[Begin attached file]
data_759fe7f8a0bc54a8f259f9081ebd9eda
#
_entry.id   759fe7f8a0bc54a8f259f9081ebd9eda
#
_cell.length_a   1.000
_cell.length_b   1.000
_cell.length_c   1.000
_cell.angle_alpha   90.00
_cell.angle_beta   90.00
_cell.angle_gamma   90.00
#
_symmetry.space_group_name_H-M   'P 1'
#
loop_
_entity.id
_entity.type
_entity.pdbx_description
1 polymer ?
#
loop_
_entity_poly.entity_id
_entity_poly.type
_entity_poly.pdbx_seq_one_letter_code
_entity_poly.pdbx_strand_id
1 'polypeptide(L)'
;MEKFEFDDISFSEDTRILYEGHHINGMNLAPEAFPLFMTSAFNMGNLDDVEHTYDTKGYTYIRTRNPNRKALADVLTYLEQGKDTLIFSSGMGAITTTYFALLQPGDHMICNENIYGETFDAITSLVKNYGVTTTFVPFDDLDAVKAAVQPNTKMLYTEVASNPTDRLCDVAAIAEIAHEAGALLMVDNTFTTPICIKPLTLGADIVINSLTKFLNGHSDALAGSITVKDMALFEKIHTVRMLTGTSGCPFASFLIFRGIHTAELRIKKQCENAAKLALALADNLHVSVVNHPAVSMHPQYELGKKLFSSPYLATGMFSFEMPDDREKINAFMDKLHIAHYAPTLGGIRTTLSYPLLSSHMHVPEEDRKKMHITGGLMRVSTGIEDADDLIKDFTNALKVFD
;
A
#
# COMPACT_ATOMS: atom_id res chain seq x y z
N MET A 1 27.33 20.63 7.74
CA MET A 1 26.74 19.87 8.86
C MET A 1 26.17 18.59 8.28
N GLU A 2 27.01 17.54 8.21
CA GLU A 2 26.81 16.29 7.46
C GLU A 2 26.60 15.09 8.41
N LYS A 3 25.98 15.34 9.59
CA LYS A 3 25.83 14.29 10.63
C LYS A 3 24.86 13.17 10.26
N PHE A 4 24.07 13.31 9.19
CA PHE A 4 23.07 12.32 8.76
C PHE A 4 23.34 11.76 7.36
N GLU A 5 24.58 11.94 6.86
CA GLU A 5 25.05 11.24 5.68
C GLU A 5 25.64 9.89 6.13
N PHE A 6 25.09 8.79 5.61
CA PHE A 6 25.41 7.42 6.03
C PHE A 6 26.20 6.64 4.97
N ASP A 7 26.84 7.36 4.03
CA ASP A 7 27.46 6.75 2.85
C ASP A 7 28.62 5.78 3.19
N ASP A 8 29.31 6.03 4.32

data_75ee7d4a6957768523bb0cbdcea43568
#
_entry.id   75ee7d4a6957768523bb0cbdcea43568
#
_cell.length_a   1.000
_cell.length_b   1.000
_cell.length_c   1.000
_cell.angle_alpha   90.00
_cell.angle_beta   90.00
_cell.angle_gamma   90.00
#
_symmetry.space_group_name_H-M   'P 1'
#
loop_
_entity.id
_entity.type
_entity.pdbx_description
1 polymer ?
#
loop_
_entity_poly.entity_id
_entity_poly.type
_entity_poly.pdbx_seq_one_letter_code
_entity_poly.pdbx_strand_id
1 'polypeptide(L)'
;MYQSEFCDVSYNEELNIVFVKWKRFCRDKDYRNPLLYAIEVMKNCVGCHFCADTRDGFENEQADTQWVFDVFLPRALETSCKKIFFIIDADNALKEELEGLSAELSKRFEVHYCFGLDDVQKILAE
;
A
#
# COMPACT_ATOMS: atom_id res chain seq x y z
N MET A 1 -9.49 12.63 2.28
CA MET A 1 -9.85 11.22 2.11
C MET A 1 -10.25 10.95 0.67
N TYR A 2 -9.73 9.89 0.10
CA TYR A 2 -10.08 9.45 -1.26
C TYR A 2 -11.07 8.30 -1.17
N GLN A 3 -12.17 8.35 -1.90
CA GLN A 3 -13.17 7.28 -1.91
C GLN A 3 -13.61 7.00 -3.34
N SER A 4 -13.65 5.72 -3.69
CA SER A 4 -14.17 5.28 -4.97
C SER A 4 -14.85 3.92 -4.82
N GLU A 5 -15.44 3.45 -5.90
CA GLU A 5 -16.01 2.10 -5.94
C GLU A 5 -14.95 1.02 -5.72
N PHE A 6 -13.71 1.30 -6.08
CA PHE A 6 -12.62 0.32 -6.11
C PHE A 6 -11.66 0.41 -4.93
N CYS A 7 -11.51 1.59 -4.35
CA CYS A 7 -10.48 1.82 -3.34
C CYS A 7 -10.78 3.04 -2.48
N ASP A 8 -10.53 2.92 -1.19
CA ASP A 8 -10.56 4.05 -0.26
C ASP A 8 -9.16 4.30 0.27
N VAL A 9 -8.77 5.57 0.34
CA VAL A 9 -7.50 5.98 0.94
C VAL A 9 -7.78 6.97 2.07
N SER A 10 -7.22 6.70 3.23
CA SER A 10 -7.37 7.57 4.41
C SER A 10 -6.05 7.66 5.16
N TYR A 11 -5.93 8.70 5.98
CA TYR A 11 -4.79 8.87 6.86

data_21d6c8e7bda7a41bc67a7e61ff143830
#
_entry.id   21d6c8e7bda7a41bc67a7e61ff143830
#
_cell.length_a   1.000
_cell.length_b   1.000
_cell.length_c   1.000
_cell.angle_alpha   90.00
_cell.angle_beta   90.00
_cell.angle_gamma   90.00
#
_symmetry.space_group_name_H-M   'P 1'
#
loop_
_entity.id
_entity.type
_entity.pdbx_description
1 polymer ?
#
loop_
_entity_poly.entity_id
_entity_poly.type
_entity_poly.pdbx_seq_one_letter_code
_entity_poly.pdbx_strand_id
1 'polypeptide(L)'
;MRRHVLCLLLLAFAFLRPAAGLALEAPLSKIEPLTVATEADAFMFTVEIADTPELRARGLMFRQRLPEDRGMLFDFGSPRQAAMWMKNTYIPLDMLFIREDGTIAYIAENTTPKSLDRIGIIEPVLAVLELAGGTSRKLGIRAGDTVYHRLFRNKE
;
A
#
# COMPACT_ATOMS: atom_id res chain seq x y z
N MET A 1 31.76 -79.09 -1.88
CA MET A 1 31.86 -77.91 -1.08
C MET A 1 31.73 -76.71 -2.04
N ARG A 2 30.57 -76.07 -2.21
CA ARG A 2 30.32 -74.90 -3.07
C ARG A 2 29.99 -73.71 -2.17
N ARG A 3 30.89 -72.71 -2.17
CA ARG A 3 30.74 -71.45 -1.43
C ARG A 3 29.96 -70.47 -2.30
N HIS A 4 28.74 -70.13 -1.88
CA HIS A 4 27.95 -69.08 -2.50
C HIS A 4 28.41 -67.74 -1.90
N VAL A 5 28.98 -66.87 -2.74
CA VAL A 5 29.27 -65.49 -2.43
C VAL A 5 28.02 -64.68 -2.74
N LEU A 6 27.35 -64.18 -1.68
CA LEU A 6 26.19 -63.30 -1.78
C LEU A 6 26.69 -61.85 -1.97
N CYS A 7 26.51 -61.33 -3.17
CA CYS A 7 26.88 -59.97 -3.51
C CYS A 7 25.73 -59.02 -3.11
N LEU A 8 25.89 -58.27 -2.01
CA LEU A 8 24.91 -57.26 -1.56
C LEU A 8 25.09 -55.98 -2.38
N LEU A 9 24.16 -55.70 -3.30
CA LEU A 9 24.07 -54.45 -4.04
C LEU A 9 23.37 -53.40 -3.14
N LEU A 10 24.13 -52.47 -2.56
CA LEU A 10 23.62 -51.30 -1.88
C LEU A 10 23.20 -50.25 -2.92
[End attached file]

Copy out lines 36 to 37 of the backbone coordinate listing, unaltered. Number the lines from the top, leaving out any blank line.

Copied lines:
C GLU A 2 26.60 15.09 8.41
N LYS A 3 25.98 15.34 9.59